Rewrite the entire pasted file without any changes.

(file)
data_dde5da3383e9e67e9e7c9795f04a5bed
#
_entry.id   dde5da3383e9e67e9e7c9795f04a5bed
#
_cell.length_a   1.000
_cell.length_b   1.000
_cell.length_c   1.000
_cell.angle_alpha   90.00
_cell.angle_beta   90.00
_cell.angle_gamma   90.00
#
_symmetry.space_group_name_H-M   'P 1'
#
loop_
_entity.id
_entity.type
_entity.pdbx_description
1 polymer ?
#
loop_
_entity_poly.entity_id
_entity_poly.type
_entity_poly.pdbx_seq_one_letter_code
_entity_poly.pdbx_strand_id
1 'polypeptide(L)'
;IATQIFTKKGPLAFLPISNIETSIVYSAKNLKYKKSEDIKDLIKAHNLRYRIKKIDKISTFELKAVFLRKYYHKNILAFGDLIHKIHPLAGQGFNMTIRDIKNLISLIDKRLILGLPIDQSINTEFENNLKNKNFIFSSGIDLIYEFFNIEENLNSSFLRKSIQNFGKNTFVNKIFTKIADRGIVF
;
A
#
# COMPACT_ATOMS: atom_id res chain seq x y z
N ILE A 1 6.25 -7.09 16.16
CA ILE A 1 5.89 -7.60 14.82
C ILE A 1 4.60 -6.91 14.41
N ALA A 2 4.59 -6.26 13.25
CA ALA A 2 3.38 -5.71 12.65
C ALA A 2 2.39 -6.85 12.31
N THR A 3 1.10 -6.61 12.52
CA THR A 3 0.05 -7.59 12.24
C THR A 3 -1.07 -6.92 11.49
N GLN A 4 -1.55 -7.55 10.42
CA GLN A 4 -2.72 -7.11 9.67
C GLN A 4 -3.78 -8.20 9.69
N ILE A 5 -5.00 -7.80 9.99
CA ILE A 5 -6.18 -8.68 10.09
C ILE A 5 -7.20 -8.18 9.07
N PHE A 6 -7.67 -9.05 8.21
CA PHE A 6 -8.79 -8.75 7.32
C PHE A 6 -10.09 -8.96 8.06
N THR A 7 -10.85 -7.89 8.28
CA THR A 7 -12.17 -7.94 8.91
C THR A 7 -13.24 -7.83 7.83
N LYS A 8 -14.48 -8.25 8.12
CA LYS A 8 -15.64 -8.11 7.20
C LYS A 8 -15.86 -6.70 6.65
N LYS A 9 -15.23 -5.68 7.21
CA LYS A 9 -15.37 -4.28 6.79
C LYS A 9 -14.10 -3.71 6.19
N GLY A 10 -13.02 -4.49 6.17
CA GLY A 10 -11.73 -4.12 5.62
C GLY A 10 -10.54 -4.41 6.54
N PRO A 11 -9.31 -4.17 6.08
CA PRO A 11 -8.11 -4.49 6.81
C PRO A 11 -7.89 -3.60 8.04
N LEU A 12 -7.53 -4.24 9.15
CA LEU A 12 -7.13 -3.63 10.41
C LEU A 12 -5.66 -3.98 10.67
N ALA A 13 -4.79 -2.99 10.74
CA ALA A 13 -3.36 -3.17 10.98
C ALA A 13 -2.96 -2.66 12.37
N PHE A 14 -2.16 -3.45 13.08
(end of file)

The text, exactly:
data_dde5da3383e9e67e9e7c9795f04a5bed
#
_entry.id   dde5da3383e9e67e9e7c9795f04a5bed
#
_cell.length_a   1.000
_cell.length_b   1.000
_cell.length_c   1.000
_cell.angle_alpha   90.00
_cell.angle_beta   90.00
_cell.angle_gamma   90.00
#
_symmetry.space_group_name_H-M   'P 1'
#
loop_
_entity.id
_entity.type
_entity.pdbx_description
1 polymer ?
#
loop_
_entity_poly.entity_id
_entity_poly.type
_entity_poly.pdbx_seq_one_letter_code
_entity_poly.pdbx_strand_id
1 'polypeptide(L)'
;IATQIFTKKGPLAFLPISNIETSIVYSAKNLKYKKSEDIKDLIKAHNLRYRIKKIDKISTFELKAVFLRKYYHKNILAFGDLIHKIHPLAGQGFNMTIRDIKNLISLIDKRLILGLPIDQSINTEFENNLKNKNFIFSSGIDLIYEFFNIEENLNSSFLRKSIQNFGKNTFVNKIFTKIADRGIVF
;
A
#
# COMPACT_ATOMS: atom_id res chain seq x y z
N ILE A 1 6.25 -7.09 16.16
CA ILE A 1 5.89 -7.60 14.82
C ILE A 1 4.60 -6.91 14.41
N ALA A 2 4.59 -6.26 13.25
CA ALA A 2 3.38 -5.71 12.65
C ALA A 2 2.39 -6.85 12.31
N THR A 3 1.10 -6.61 12.52
CA THR A 3 0.05 -7.59 12.24
C THR A 3 -1.07 -6.92 11.49
N GLN A 4 -1.55 -7.55 10.42
CA GLN A 4 -2.72 -7.11 9.67
C GLN A 4 -3.78 -8.20 9.69
N ILE A 5 -5.00 -7.80 9.99
CA ILE A 5 -6.18 -8.68 10.09
C ILE A 5 -7.20 -8.18 9.07
N PHE A 6 -7.67 -9.05 8.21
CA PHE A 6 -8.79 -8.75 7.32
C PHE A 6 -10.09 -8.96 8.06
N THR A 7 -10.85 -7.89 8.28
CA THR A 7 -12.17 -7.94 8.91
C THR A 7 -13.24 -7.83 7.83
N LYS A 8 -14.48 -8.25 8.12
CA LYS A 8 -15.64 -8.11 7.20
C LYS A 8 -15.86 -6.70 6.65
N LYS A 9 -15.23 -5.68 7.21
CA LYS A 9 -15.37 -4.28 6.79
C LYS A 9 -14.10 -3.71 6.19
N GLY A 10 -13.02 -4.49 6.17
CA GLY A 10 -11.73 -4.12 5.62
C GLY A 10 -10.54 -4.41 6.54
N PRO A 11 -9.31 -4.17 6.08
CA PRO A 11 -8.11 -4.49 6.81
C PRO A 11 -7.89 -3.60 8.04
N LEU A 12 -7.53 -4.24 9.15
CA LEU A 12 -7.13 -3.63 10.41
C LEU A 12 -5.66 -3.98 10.67
N ALA A 13 -4.79 -2.99 10.74
CA ALA A 13 -3.36 -3.17 10.98
C ALA A 13 -2.96 -2.66 12.37
N PHE A 14 -2.16 -3.45 13.08